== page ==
Predictive Analytics – Driving effectiveness in decision-making

By Vanessa Douglas-Savage

Predictive analytics is the practice of extracting patterns from information to predict future trends and outcomes. Typically used as a decision-making guide, predictive analytics is steadily impacting the way in which governments will design and deliver public services to their citizens.

The success of predictive analytics tools in public service delivery hinges on overcoming some key big data analytics challenges.

Firstly, they must consolidate and integrate data from across a range of sources, including complex legacy systems, isolated information groups, and data from external sources that maintain citizen information. With so many sources, the amount of data is overwhelmingly large.

To derive analyses and value from these systems, the key questions to ask are: What information is important? How do the pieces of information fit together? 

Historically, the big data wave has been poor at answering these questions, and reliance is still on human intervention to reach decisions, determine directions and remove the noise from the real message. The key for humans to navigate this effectively is to recognise patterns in the data, and this is where machines can assist.

Structured and unstructured data

Of the data landscape, 80% is unstructured data. That is, the data is contained in documents, emails, images or social media text-based posts rather than structured databases. Where structured databases provide a level of consistency in format and metadata, unstructured data requires a level of organisation prior to any analysis activity. The aim is to establish context and connections to structured data sources. This e-discovery activity can be complex and costly particularly in the review phase where traditionally every piece of data would have to be read by a human, sometimes involving armies of humans.

Taking some steps towards breaking through this challenge is the practice of predictive coding. This involves a level of machine intelligence where systems are taught by human subject matter experts to gather data, perform analysis and make decisions about what is relevant. In large, complex information environments, machines are taught to do the heavy lifting which in the long run can cut the cost of e-discovery significantly. The downside of predictive coding is that media files like video, images and audio cannot be read.

Another method of unstructured content organisation is automated metadata tagging for classification, description, indexing and management of content. In the case of automated tagging, a machine is taught via rules, suggestion-based tuning and previous experience to apply tags to content.

However, predictive coding and automated tagging highlight the third big data analysis challenge, imperfect data. As with all learning experiences, mistakes will be made by both machine and human. Humans must learn how to teach the machine, and the machine must go through the learning curve of understanding subject matter and reaching relevant conclusions.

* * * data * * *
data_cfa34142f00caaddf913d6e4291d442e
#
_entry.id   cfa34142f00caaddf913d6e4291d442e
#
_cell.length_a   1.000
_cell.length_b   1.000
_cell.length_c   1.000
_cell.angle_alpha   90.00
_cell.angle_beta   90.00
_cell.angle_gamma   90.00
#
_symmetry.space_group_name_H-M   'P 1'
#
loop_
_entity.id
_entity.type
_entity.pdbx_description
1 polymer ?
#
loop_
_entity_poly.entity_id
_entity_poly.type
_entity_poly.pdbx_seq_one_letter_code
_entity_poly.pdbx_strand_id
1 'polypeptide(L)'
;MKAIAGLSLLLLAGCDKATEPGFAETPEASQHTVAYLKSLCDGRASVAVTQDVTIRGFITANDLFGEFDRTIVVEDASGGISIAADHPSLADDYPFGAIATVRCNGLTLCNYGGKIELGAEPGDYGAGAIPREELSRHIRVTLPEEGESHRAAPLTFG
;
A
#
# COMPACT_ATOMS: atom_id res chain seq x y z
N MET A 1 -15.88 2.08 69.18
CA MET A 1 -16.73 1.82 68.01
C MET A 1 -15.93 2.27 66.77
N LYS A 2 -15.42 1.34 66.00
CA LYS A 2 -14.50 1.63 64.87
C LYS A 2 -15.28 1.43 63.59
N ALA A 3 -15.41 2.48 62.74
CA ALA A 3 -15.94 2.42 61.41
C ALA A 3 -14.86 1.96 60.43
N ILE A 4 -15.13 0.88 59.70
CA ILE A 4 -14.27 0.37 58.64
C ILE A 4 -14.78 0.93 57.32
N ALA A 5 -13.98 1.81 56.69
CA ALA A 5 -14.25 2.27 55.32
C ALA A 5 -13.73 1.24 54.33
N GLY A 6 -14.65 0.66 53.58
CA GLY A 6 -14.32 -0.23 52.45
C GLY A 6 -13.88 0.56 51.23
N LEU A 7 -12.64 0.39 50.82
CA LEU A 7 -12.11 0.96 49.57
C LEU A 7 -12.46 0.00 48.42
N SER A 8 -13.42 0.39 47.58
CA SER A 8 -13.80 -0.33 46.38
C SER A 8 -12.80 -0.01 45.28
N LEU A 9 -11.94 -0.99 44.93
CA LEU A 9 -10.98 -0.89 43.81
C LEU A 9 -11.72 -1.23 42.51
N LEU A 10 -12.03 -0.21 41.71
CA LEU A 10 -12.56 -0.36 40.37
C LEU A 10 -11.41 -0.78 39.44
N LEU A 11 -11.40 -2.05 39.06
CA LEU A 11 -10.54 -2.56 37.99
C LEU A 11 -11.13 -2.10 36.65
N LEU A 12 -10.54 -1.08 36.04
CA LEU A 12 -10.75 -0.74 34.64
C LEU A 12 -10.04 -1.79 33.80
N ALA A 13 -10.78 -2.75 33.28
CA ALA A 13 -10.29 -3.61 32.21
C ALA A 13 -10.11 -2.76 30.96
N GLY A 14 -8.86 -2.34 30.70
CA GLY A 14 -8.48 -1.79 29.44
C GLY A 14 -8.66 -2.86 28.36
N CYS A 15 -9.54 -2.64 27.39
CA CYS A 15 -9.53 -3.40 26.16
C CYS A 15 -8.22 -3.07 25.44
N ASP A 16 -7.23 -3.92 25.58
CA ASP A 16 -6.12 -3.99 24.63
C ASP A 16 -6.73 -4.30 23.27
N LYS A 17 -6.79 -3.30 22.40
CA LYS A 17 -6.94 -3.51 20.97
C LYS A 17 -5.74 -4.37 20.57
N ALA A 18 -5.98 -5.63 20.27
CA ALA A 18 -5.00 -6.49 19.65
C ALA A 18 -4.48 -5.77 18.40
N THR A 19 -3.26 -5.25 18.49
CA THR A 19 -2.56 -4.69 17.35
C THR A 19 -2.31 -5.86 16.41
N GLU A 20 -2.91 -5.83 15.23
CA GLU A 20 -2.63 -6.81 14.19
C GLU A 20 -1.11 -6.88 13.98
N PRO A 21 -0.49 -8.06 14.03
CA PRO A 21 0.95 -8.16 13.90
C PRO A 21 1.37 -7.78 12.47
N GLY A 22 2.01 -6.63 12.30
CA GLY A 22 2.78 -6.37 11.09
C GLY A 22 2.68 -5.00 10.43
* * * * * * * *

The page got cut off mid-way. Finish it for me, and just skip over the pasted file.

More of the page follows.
But more significantly, the challenge of garbage in - garbage out remains at large. Because the machine is learning, if human input is incorrect, or there are errors in the source data, then the machine will arrive at incorrect conclusions. As a result, predictive coding and automated tagging are not completely trusted to deliver the same outcomes as a human eyeball activity.

At the same time, care must be taken to ensure that information gathering does not infringe on individuals’ privacy, and that due measures are taken to protect civil liberties.

A significant challenge in this area is around the de-identification of data so that the identity of a person cannot be determined. This activity is often underestimated as conclusions are drawn around the importance and use of the data prior to release. A recent example was in New York City where taxi trip logs were made available. Within a short space of time, it was found that despite some data anonomisation it could easily be determined who drove what vehicle, a driver’s gross income and where they live. There is ongoing debate about whether de-identification works and whether you can truly anonomise a dataset.

Finally, for any predictive analytics effort to be effective there needs to be consistent and on-going training for officers. This training needs to help them deploy analytics tools and technologies in the most effective manner, and remain abreast of the changes and improvements in the industry. Training activities can also be an effective feedback tool to improve the analytics process and refine predictions.

Law and order – predictive analytics 

The practice of predictive analytics is finding wide application in areas such as law and order. It is helping to make reliable intelligence available to officers, equipping them with effective everyday operational decisions, as well as the best strategies to fight crime, detect frauds and prevent terrorism.

Further, given today’s increasingly complex information environment, predictive analytics helps police forces generate coherent and meaningful patterns of information while simultaneously sifting through several sources including social media, video CCTV footage and geographic profiling systems. Traditionally, such exercises warrant huge budgets, but combining analytics tools with digital technologies is helping police forces gain key intelligence insights, without having to depend on a large department of intelligence analysts.

As budget allocations shrink and resources decline, governments will continue to explore ways to use predictive analytics as an effective route for quality public services delivery. As always, the key to success will be the quality of the data, pattern recognition and the assumptions that underpin analysis.

Dr Vanessa Douglas-Savage is a Senior Consultant with Glentworth.